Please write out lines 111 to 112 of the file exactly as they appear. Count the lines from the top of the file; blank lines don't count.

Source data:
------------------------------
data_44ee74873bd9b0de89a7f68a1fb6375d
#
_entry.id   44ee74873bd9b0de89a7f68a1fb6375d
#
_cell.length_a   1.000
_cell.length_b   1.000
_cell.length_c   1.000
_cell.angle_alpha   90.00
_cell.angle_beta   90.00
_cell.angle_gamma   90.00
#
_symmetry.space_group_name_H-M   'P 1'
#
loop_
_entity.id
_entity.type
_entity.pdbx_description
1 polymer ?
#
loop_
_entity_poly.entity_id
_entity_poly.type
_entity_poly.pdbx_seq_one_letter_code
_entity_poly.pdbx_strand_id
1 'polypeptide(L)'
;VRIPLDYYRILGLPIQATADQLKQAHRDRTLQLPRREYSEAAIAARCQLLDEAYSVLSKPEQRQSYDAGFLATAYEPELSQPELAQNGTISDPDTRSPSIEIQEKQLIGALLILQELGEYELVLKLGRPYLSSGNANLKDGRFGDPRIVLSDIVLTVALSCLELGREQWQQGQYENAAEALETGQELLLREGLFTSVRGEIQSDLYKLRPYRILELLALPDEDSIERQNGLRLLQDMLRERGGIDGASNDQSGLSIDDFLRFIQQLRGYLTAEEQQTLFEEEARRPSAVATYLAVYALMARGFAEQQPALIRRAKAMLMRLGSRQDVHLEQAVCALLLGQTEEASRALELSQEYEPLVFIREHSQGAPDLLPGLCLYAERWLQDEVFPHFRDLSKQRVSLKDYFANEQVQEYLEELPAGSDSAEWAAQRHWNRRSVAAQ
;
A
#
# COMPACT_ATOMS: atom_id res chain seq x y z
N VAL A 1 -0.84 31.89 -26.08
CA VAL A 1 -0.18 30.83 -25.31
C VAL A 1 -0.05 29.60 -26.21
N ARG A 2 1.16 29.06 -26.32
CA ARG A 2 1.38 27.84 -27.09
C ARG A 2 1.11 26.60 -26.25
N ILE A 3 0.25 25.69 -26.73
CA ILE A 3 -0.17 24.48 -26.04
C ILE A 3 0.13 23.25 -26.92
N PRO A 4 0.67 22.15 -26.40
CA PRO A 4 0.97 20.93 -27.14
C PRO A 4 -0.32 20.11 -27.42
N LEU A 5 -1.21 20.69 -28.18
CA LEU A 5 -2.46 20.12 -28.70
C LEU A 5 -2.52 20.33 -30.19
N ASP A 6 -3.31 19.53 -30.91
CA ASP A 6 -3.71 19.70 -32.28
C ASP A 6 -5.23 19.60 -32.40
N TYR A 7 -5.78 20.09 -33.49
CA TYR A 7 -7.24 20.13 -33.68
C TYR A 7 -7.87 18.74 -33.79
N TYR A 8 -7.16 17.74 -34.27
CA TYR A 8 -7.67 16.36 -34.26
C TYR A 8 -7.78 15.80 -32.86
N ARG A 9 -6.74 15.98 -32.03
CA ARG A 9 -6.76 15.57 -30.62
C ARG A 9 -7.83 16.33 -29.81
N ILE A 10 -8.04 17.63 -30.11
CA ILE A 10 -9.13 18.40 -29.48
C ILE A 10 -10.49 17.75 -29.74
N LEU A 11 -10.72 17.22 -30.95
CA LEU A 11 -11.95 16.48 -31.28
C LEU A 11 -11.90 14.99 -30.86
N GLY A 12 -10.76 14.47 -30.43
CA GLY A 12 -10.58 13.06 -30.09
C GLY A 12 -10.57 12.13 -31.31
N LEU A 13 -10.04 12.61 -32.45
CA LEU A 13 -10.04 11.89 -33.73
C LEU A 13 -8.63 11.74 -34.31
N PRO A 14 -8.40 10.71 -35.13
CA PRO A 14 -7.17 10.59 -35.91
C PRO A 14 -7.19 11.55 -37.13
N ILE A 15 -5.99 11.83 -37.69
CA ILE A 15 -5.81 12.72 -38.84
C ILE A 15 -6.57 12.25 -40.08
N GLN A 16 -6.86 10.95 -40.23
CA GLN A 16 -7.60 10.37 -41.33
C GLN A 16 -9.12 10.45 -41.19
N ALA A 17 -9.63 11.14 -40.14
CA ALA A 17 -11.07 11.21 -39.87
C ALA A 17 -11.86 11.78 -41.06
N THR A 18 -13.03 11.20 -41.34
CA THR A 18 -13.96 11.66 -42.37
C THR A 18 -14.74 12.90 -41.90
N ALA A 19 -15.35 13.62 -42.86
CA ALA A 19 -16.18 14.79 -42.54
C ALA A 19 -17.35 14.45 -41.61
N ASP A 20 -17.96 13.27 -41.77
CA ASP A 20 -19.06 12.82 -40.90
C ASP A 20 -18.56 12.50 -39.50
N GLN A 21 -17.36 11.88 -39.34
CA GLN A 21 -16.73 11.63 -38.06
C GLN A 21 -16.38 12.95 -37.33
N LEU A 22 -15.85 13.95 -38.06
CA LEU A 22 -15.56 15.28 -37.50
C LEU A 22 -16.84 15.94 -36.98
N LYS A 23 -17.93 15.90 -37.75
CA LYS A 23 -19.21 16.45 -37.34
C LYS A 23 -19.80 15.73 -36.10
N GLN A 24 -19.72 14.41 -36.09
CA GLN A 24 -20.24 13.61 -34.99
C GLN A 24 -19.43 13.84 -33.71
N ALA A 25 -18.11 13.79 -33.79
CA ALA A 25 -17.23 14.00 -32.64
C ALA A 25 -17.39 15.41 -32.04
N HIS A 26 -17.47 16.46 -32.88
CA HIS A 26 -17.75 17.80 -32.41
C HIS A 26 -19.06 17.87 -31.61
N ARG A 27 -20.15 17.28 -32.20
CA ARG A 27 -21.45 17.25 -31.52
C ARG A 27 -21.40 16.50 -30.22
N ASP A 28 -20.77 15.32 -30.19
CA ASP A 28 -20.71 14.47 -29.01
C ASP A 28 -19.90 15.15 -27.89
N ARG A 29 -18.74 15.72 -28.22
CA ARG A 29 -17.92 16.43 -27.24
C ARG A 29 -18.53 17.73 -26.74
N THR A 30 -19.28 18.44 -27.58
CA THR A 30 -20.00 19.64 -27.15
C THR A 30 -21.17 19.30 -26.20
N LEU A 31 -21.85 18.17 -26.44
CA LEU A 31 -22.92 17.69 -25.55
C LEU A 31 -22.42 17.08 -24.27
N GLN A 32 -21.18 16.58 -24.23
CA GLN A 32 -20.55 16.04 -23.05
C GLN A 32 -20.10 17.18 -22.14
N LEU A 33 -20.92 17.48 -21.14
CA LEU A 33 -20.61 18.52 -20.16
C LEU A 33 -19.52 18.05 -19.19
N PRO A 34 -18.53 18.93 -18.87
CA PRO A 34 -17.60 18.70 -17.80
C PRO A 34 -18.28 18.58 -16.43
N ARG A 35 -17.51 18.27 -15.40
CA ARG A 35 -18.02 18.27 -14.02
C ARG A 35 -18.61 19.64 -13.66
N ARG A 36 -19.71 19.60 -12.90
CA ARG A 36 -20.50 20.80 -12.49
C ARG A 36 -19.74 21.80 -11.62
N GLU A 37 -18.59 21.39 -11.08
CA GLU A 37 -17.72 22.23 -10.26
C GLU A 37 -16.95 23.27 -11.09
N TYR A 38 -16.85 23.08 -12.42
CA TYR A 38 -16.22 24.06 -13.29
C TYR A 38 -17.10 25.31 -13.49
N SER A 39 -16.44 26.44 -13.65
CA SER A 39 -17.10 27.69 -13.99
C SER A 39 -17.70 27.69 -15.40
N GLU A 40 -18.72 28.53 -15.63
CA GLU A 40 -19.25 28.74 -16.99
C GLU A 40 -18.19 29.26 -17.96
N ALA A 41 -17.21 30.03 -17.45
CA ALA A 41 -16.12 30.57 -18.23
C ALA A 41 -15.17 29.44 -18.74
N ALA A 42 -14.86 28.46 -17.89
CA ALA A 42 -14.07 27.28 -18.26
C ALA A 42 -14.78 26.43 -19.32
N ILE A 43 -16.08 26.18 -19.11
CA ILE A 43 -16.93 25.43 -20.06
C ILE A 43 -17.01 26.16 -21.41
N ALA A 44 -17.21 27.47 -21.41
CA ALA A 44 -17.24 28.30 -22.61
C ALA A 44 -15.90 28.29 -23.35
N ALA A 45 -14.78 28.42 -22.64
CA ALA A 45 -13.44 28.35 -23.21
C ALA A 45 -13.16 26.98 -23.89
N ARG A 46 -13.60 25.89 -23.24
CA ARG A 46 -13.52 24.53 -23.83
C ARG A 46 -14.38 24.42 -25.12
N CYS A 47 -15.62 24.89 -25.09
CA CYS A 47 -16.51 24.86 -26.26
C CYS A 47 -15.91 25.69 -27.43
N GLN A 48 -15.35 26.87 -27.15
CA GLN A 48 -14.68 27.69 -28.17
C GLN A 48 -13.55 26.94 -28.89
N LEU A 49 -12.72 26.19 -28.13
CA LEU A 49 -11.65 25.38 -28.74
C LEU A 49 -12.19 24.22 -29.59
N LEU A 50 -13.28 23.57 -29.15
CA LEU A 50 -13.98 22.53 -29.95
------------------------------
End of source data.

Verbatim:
C ARG A 27 -21.40 16.50 -30.22
N ASP A 28 -20.77 15.32 -30.19